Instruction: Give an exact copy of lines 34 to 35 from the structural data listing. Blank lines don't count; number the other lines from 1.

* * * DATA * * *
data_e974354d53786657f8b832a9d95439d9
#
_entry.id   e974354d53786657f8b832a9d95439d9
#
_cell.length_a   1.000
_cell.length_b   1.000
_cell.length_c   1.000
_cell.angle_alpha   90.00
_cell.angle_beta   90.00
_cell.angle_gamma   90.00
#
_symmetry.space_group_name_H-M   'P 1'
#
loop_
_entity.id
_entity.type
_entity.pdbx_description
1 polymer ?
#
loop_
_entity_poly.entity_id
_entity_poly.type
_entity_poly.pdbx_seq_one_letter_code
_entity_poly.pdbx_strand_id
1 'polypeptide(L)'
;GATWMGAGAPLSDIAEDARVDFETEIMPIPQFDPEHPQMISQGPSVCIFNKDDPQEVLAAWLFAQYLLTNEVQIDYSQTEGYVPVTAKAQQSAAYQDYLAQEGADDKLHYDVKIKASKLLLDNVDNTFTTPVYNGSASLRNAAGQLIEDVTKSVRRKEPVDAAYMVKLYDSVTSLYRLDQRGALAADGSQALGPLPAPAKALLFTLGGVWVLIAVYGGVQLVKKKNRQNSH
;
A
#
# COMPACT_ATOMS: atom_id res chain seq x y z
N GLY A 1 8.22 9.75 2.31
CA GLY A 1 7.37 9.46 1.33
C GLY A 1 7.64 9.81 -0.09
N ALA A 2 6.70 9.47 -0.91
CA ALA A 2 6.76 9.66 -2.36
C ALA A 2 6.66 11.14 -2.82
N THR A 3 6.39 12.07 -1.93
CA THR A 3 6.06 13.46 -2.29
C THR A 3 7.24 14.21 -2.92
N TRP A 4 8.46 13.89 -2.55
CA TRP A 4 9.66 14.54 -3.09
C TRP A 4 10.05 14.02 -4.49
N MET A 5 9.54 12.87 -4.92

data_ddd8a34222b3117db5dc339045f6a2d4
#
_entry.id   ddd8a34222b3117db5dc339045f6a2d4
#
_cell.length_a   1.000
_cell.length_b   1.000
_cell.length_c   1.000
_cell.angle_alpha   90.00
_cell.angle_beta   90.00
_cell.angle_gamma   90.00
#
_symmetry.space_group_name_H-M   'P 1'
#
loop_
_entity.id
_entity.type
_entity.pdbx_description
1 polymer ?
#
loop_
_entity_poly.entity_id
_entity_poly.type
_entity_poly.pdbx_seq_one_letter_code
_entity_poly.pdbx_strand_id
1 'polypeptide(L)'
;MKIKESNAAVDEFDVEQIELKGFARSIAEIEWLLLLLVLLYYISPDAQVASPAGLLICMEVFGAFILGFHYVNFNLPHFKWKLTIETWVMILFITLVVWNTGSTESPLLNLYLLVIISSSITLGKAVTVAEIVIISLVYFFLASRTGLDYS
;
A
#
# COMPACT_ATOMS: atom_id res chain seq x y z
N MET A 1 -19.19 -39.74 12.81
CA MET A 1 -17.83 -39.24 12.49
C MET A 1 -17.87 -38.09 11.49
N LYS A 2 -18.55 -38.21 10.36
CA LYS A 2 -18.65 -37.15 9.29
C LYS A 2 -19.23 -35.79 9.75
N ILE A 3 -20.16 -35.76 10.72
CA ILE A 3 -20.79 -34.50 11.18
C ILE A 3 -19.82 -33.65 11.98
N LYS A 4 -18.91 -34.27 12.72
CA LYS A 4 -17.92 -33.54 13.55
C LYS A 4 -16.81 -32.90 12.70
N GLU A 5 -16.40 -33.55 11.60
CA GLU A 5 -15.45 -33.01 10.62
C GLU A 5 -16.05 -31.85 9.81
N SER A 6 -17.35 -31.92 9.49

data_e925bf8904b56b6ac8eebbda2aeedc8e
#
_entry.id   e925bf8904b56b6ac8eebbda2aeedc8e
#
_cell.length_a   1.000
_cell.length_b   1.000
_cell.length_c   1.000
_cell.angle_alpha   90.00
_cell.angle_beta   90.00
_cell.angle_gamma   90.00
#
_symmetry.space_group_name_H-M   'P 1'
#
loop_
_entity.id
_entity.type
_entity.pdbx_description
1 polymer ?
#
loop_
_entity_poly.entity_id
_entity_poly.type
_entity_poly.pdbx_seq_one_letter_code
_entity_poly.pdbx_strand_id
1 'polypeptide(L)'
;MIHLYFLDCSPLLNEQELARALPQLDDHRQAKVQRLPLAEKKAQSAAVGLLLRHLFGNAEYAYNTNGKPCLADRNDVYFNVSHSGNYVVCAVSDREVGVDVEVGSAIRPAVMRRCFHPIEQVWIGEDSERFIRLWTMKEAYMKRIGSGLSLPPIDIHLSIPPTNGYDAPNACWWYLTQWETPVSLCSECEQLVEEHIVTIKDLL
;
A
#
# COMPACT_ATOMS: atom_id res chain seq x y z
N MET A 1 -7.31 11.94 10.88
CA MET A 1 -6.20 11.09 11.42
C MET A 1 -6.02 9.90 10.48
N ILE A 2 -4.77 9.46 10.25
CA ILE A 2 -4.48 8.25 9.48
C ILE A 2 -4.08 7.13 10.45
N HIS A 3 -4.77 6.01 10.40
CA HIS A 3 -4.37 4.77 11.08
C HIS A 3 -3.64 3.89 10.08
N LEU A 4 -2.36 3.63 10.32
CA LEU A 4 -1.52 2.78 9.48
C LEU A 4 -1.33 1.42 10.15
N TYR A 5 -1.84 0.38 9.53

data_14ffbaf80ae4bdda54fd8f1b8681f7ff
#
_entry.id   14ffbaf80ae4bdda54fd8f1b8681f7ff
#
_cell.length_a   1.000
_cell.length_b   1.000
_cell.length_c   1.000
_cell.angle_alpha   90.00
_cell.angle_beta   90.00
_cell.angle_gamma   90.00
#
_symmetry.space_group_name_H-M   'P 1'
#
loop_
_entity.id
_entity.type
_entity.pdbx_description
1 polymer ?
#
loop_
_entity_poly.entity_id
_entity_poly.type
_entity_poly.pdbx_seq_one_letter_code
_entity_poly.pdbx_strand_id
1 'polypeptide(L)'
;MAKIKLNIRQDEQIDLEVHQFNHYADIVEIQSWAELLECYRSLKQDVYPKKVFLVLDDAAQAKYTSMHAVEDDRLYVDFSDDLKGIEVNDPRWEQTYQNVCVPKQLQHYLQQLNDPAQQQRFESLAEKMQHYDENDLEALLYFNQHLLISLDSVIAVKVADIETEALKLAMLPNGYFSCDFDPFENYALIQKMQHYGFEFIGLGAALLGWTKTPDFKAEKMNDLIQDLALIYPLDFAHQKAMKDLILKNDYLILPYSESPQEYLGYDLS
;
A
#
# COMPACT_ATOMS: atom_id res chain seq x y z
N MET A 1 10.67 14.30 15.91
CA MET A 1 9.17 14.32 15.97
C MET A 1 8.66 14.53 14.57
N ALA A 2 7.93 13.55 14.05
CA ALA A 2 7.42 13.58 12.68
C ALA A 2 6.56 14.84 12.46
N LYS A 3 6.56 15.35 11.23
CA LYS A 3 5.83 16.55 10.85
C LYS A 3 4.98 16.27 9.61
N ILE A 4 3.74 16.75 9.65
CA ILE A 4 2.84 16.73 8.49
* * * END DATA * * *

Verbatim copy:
N ALA A 2 6.70 9.47 -0.91
CA ALA A 2 6.76 9.66 -2.36